• I really do commend the way Marcus Denmon has manufactured points without the benefit of his jumper. In the last three games, he has made just four of 21 3-pointers (an atrocious 19%), but he is averaging 17.0 PPG in that span because of the fact that that he has thrown himself toward the basket and earned 28 free throws (of which he has made 25). Mizzou's offense is nowhere near as effective without making the open looks, but they're trying their best to keep the train rolling in the meantime.
  • Phil Pressey: 12 assists, four steals, two turnovers, five field goal attempts. 75% point guard.
  • Mike Dixon: 19 points in three games after his 18-point outburst against Texas A&M.
Player Usage% Floor% Touches/
%Pass %Shoot %Fouled %T/O
English 24% 45% 1.6 0% 64% 31% 5%
Denmon 33% 35% 2.9 19% 49% 31% 0%
P. Pressey 13% 46% 7.6 89% 6% 2% 3%
Ratliffe 19% 41% 1.1 0% 75% 0% 25%
Dixon 21% 43% 3.3 54% 23% 18% 5%
Moore 9% 0% 0.6 0% 0% 32% 68%
M. Pressey 15% 11% 0.8 0% 71% 0% 29%

To the checklist!

Marcus Denmon's Usage% needs to be 23% or higher. (Yes!)
Kim English's %T/O needs to be at 10% or lower. (Yes!)
Kim English's Floor% should be at 35% or higher. (Yes!)
Ricardo Ratliffe's %Fouled should be at least 10%. (No.)
Phil Pressey's Touches/Possession need to be 3.5 or better. (Yes!)
Mike Dixon's %Pass should be 55% or higher. (No.)
Steve Moore's Touches/Possession should be at least 1.0. (No.)

Four-for-seven. Not terrible, but Ratliffe did not get the ball in position to draw contact very much, and Steve Moore didn't really exist. (I'll give a pass to Dixon for being at 54% Pass instead of 55%, ahem.)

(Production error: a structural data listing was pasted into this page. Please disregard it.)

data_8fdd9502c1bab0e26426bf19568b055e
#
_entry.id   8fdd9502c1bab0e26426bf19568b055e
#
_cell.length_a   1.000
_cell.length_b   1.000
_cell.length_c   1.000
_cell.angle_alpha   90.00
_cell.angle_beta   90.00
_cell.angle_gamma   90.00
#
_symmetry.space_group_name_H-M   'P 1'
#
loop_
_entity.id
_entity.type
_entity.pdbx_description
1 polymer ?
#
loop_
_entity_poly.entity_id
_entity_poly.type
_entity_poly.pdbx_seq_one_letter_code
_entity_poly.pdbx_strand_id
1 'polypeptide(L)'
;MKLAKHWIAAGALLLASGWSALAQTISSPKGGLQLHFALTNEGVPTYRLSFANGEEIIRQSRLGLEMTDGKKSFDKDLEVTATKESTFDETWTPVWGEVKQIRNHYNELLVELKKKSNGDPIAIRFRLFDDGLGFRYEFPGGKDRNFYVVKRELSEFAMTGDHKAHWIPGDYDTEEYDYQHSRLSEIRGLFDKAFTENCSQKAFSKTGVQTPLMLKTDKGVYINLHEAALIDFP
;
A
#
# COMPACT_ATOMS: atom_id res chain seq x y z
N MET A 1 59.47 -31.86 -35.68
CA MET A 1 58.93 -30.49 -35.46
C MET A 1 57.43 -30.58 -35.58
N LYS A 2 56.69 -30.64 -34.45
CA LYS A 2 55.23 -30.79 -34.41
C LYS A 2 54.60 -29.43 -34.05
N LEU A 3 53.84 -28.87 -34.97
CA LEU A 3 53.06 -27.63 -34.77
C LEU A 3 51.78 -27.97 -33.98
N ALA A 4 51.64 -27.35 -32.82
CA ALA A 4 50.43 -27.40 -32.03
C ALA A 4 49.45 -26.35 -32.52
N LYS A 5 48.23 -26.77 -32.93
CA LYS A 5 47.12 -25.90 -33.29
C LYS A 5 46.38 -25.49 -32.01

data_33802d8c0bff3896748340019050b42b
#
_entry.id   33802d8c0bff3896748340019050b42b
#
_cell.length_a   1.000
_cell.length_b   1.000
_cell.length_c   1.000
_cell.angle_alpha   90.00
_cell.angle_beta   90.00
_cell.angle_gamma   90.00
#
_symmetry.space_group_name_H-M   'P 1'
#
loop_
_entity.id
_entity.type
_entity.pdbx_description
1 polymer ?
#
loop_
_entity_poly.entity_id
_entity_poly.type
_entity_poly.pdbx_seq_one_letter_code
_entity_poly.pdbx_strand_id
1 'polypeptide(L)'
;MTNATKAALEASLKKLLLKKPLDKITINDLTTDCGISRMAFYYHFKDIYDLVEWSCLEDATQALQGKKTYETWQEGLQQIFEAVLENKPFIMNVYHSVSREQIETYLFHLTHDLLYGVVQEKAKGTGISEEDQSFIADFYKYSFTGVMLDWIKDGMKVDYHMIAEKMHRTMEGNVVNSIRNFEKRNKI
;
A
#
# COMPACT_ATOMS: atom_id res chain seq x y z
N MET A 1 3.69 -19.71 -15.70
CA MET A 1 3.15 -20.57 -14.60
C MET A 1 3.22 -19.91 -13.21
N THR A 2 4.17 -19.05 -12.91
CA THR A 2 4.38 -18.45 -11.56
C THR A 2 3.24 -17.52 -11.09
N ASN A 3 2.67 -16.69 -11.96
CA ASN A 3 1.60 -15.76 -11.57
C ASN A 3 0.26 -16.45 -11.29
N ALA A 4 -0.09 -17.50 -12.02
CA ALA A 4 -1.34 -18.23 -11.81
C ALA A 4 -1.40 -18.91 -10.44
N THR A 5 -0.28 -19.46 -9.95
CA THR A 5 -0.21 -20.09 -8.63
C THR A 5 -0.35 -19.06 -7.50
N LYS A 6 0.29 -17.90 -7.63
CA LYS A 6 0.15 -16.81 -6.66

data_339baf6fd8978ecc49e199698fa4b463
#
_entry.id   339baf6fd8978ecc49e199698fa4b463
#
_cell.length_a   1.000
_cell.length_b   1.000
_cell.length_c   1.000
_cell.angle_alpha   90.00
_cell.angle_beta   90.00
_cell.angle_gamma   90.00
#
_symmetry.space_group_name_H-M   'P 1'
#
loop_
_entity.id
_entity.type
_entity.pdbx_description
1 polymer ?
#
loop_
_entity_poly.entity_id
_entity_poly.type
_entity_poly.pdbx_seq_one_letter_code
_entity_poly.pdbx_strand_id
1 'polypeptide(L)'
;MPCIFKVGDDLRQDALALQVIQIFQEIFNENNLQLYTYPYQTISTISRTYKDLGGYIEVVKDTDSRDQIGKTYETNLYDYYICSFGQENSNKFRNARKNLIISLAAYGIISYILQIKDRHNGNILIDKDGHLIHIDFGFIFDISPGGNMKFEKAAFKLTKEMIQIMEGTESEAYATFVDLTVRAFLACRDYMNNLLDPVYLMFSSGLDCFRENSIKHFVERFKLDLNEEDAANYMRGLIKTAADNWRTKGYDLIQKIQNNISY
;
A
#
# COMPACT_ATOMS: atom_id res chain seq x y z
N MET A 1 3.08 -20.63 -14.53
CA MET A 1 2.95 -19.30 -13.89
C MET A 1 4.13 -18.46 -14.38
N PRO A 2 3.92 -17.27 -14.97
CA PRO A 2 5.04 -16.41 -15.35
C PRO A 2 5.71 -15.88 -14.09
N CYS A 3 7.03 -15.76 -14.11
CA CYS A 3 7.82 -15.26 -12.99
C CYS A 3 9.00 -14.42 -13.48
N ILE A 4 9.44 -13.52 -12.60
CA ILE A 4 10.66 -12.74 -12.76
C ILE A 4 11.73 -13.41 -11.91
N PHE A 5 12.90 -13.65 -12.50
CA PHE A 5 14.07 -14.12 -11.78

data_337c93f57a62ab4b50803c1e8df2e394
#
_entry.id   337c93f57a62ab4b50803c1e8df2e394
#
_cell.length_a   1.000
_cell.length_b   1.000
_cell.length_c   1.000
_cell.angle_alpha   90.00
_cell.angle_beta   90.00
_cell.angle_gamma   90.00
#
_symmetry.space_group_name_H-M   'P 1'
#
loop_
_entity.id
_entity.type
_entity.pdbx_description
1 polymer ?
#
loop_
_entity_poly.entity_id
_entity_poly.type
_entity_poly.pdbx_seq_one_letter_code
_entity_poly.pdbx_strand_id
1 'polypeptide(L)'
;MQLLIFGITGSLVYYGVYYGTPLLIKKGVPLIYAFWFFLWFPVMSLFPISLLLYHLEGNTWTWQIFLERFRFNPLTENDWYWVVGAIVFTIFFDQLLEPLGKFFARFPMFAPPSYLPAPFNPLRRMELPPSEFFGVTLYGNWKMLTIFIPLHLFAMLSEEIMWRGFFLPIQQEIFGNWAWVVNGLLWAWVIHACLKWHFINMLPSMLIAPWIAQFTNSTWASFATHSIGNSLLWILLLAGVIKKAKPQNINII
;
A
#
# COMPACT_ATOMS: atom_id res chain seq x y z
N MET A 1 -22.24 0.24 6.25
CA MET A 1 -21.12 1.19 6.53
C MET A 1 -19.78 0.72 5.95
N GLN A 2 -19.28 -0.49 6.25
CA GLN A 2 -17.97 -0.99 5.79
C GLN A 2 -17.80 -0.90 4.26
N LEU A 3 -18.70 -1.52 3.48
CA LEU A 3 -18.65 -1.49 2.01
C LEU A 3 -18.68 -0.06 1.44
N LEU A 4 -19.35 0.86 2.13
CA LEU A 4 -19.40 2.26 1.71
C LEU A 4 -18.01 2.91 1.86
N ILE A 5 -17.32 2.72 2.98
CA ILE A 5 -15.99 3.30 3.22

Three Keys Revisited

From Friday's preview.

Show Up

I hate saying that about a conference foe because it's a little mean, but ... this just isn't a very good team. Missouri has an opportunity to release some frustration from their trip to Stillwater, and they better take advantage of it. Tech offers some solid perimeter defense, but Mizzou should be attempting to run, run, run. Show up, play with intensity, win going away.

Mizzou scored 10 of the first 12 points and appeared poised to make short work of this one. But when the jumpers started clanging, the halfcourt offense became a bit confused and listless. They had enough bursts (10-2 at the start, 11-3 midway through the first half, 11-4 to start the second half) to get the job done, but between Tech's own decent play and Mizzou's lack of consistency, those runs didn't kick start other runs, as we're used to seeing at Mizzou Arena.

From Way Downtown

Tech doesn't shoot many 3-pointers, which is a shame against Missouri, as most opponents have tended to make their 3's lately. If someone like Nurse or Adams gets hot from long range, Tech could hang around. But really, this will be an opportunity for Missouri to remember what putting the clamps down is like. It's been a while.